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=pod
=head1 NAME
crypto - OpenSSL cryptographic library
=head1 SYNOPSIS
See the individual manual pages for details.
=head1 DESCRIPTION
The OpenSSL crypto library (C<libcrypto>) implements a wide range of
cryptographic algorithms used in various Internet standards. The services
provided by this library are used by the OpenSSL implementations of TLS and
CMS, and they have also been used to implement many other third party products
and protocols.
The functionality includes symmetric encryption, public key cryptography, key
agreement, certificate handling, cryptographic hash functions, cryptographic
pseudo-random number generators, message authentication codes (MACs), key
derivation functions (KDFs), and various utilities.
=head2 Algorithms
Cryptographic primitives such as the SHA256 digest, or AES encryption are
referred to in OpenSSL as "algorithms". Each algorithm may have multiple
implementations available for use. For example the RSA algorithm is available as
a "default" implementation suitable for general use, and a "fips" implementation
which has been validated to FIPS standards for situations where that is
important. It is also possible that a third party could add additional
implementations such as in a hardware security module (HSM).
=head2 Operations
Different algorithms can be grouped together by their purpose. For example there
are algorithms for encryption, and different algorithms for digesting data.
These different groups are known as "operations" in OpenSSL. Each operation
has a different set of functions associated with it. For example to perform an
encryption operation using AES (or any other encryption algorithm) you would use
the encryption functions detailed on the L<EVP_EncryptInit(3)> page. Or to
perform a digest operation using SHA256 then you would use the digesting
functions on the L<EVP_DigestInit(3)> page.
=head2 Providers
A provider in OpenSSL is a component that collects together algorithm
implementations. In order to use an algorithm you must have at least one
provider loaded that contains an implementation of it. OpenSSL comes with a
number of providers and they may also be obtained from third parties. If you
don't load a provider explicitly (either in program code or via config) then the
OpenSSL built-in "default" provider will be automatically loaded.
=head2 Library contexts
A library context can be thought of as a "scope" within which configuration
options take effect. When a provider is loaded, it is only loaded within the
scope of a given library context. In this way it is possible for different
components of a complex application to each use a different library context and
have different providers loaded with different configuration settings.
If an application does not explicitly create a library context then the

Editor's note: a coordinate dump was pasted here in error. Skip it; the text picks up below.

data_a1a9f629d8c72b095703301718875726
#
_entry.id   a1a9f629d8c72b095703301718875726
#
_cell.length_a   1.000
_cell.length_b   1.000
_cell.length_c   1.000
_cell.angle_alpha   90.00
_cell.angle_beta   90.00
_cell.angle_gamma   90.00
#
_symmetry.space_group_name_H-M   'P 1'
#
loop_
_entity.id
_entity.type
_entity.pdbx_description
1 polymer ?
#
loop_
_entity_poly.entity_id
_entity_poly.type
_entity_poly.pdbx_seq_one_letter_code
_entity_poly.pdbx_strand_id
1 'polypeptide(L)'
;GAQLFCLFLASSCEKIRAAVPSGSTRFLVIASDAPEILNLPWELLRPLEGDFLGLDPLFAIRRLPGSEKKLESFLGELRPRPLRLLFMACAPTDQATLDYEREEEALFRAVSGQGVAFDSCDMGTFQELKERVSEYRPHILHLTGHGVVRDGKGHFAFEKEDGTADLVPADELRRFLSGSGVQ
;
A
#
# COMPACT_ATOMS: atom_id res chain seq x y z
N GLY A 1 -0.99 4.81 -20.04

"default" library context will be used.
Library contexts are represented by the B<OSSL_LIB_CTX> type. Many OpenSSL API
functions take a library context as a parameter. Applications can always pass
B<NULL> for this parameter to just use the default library context.
The default library context is automatically created the first time it is
needed. This will automatically load any available configuration file and will
initialise OpenSSL for use. Unlike in earlier versions of OpenSSL (prior to
1.1.0) no explicit initialisation steps need to be taken.
Similarly when the application exits the default library context is
automatically destroyed. No explicit de-initialisation steps need to be taken.
See L<OSSL_LIB_CTX(3)> for more information about library contexts.
See also L</ALGORITHM FETCHING>.
=head2 Multi-threaded applications
As long as OpenSSL has been built with support for threads (the default case
on most platforms) then most OpenSSL I<functions> are thread-safe in the sense
that it is safe to call the same function from multiple threads at the same
time. However most OpenSSL I<data structures> are not thread-safe. For example
the L<BIO_write(3)> and L<BIO_read(3)> functions are thread safe. However it
would not be thread safe to call BIO_write() from one thread while calling
BIO_read() in another where both functions are passed the same B<BIO> object
since both of them may attempt to make changes to the same B<BIO> object.
There are exceptions to these rules. A small number of functions are not thread
safe at all. Where this is the case this restriction should be noted in the
documentation for the function. Similarly some data structures may be partially
or fully thread safe. For example it is safe to use an B<OSSL_LIB_CTX> in
multiple threads.
See L<openssl-threads(7)> for a more detailed discussion on OpenSSL threading
support.
=head1 ALGORITHM FETCHING
In order to use an algorithm an implementation for it must first be "fetched".
Fetching is the process of looking through the available implementations,